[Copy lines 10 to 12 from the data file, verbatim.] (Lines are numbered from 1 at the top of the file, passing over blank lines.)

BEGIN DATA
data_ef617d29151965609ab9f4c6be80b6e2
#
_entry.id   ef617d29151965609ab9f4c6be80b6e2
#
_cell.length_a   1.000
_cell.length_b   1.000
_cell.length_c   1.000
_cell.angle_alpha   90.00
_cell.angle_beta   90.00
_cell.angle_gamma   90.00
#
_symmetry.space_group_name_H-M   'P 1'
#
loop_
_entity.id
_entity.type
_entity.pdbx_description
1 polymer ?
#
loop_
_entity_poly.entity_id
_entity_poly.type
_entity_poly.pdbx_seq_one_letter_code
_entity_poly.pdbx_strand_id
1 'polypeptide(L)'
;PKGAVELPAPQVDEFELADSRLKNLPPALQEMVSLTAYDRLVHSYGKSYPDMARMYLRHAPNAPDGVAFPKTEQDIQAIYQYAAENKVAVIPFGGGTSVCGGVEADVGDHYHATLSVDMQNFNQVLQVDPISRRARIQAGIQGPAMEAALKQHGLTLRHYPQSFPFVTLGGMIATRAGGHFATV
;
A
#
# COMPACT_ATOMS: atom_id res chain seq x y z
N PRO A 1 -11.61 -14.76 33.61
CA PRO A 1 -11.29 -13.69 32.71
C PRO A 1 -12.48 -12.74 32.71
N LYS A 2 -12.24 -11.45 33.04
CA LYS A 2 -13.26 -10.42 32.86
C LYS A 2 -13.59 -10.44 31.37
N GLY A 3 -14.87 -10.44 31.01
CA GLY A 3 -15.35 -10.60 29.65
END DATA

_cell.angle_gamma   90.00
#
_symmetry.space_group_name_H-M   'P 1'